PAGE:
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Most Inconvenient Storm, 1886

This slideshow contains 11 items
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Ice storm damage, 1886

Ice storm damage, 1886

Item 6061 info
Maine Historical Society

On January 29, 1886, a bank of headlines on the front page of the Portland Daily Press noted:

RAIN AND ICE.
Terrible Condition of Affairs Throughout the Country.
Boston's Street Crossings Covered with Six Inches of Water.
Great Damage Caused to Timber and Orchards in York County.


The story, with a Saco dateline, began:

"A cold rain storm has been in progress here the past thirty hours. Tonight trees and boughs are falling all over the city. The damage to timber and orchards throughout York county is estimated at thousands of dollars. The telegraph and telephone wires are prostrated."


2
Park Street, Portland, 1886

Park Street, Portland, 1886

Item 6063 info
Maine Historical Society

A headline on page 2 of the same paper announced "Terrible Times."

The story called the Jan. 28 event "the most inconvenient storm of the season."

The Horse Railroad Company tried to keep the rail tracks open, but could not keep up with the heavy ice.

The story noted: "When the citizens looked out of their windows, yesterday morning, the trees presented a beautiful spectacle, the branches laden with ice; but it proved a sad spectacle in its results."


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The great ice storm of Jan. 28, 1886

The great ice storm of Jan. 28, 1886

Item 6059 info
Maine Historical Society

Ice-laden branches finally gave way as the sun did not shine to melt the heavy loads.

"Late in the afternoon," the paper reported, "many of the streets in the upper part of the city were made almost impassible by the debris of small and large wood. . .

"In some cases whole trees fell as in the case of one on Cumberland street, or were split in halves by the weight of their branches, as was noticed in one of the splendid old elms in front of the Winslow pottery at Deering, and in front of the Anderson mansion on Free street."


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Cumberland Club, Portland, 1886

Cumberland Club, Portland, 1886

Item 6060 info
Maine Historical Society

"In Lincoln Park, it is thought, that most of the trees are irretrievably ruined. Twenty were all broken up last night.

"Down in Deering Oaks, and on State street, immense injury has been done to historic trees.

"At night the drivers of teams had to keep a constant watch in many of the streets in order to pick their way in the darkness.

"The condition of the telegraph, telephone and electric light wires was something terrible.

"The great number of wires, loaded with ice, bent the poles over to several degrees out of plumb, so that the poles looked like a line of tipsy men reeling along the street."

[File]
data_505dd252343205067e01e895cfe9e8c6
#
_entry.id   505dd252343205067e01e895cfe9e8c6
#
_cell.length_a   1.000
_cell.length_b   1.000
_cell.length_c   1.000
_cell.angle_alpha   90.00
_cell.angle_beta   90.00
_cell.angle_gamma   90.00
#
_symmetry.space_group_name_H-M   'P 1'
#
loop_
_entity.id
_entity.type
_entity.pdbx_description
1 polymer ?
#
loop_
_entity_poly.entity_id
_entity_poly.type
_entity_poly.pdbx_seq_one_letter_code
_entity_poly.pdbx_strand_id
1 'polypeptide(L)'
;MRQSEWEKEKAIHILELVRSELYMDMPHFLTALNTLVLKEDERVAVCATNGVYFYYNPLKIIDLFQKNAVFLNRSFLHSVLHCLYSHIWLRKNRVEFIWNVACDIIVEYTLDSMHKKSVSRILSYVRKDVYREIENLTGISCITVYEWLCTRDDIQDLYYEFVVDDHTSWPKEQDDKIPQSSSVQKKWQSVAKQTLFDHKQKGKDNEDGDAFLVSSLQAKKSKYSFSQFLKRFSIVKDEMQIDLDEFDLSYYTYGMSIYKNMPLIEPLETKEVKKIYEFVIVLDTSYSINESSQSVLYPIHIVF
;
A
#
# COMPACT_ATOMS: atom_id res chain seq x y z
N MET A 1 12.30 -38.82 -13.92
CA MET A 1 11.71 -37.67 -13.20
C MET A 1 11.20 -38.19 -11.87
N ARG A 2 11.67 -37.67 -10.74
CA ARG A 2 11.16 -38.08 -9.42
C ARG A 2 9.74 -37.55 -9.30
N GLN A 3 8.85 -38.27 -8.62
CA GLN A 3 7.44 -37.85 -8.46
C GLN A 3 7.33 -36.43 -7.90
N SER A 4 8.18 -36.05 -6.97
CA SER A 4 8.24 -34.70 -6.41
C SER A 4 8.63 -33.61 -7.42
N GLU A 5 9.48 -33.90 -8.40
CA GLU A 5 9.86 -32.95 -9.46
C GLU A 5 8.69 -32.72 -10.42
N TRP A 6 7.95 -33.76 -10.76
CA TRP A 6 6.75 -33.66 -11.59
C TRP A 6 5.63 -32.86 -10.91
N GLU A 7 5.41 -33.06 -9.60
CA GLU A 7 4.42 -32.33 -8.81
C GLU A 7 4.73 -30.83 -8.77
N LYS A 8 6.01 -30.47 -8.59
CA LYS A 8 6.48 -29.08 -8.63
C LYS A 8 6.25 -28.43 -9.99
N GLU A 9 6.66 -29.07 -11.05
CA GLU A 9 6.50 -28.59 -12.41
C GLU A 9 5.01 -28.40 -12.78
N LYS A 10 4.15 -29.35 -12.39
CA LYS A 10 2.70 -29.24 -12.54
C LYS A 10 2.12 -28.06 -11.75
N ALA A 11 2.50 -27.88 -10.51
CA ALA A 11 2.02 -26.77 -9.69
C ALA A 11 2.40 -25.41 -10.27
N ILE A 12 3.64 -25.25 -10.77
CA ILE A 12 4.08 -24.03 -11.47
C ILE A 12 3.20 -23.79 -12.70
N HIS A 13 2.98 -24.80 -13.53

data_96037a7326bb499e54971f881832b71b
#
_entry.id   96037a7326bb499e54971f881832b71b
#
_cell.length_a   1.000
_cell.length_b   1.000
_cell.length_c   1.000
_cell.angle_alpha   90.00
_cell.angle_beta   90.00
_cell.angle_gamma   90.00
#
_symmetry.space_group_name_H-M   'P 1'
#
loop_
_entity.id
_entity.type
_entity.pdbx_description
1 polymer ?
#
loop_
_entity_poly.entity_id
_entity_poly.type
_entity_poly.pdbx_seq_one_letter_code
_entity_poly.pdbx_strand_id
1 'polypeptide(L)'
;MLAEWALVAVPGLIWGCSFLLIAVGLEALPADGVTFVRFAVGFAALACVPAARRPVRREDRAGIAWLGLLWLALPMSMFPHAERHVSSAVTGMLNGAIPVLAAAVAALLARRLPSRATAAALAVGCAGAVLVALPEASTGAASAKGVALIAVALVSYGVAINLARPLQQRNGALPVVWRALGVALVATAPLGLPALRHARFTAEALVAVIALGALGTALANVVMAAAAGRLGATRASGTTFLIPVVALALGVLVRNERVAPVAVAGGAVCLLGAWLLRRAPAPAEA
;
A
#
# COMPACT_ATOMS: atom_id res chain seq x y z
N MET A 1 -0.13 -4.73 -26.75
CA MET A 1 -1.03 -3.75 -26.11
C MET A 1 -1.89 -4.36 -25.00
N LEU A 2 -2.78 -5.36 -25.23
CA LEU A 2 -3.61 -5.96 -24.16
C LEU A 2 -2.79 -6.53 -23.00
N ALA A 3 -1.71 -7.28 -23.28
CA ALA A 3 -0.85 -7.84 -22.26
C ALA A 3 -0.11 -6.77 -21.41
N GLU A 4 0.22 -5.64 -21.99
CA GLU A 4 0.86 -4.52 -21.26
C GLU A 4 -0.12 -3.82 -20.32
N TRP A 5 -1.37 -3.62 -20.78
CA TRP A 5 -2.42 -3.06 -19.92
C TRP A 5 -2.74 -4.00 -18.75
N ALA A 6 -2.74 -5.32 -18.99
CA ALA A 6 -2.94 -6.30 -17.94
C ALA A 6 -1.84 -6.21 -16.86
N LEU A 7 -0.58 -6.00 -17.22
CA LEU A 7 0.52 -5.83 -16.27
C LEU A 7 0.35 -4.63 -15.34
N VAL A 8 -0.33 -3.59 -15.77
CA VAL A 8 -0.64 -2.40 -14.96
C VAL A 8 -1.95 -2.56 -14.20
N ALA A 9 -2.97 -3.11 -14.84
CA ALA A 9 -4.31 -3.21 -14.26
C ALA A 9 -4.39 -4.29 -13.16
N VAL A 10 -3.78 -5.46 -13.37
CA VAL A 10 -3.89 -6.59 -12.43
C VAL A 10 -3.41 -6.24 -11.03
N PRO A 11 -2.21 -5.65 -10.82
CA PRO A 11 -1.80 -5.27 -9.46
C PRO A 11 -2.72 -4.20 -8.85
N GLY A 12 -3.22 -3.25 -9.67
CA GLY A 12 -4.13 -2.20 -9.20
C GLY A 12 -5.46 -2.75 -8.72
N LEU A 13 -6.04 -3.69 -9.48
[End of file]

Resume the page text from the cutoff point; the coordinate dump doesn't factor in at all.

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Oxford Street, Portland, 1886

Oxford Street, Portland, 1886

Item 6062 info
Maine Historical Society

"To add to the general discomfort the rain fell steadily, and the slush and water in the streets made the walking very disagreeable.

"In the harbor there was no sea, the water being quiet. It was quite thick outside.

"At about half-past nine last evening H.J. Butler, the fireman on the Grand Trunk shifting engine No. 10, discovered fire in the wooden building on central wharf, next below the store of W.S. Dana.

"Engineer Mitchell at once sounded an alarm on the whistle of his locomotive and an alarm was also rung upon one of the church bells.

"The building was occupied by Foss & Deering, wholesale grocers . . . When discovered the fire had evidently been under way for some time, and the interior of Foss & Deering's store was burning fiercely.

"The department responded to the alarm with commendable promptness, considering the fact that the alarm system could not be used and the almost impassible condition of the streets."


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Spring Street, Portland, after ice storm, 1886

Spring Street, Portland, after ice storm, 1886

Item 21089 info
Maine Historical Society

Another fire alarm was sounded at 1:30 a.m. at Deane Brothers & Sawyer furniture store on Middle Street.

The engines took quite a while arriving, due to the Central Wharf fire.

The paper reported, "The fresh winds fanned the flames, and the men were soon forced from the ladders to the street below.

"About half an hour from the sounding of the alarm, the wall at the rear was seen to sway out, and immediately the whole northerly corner of the building fell with a crash through the roof of the low wooden block beneath."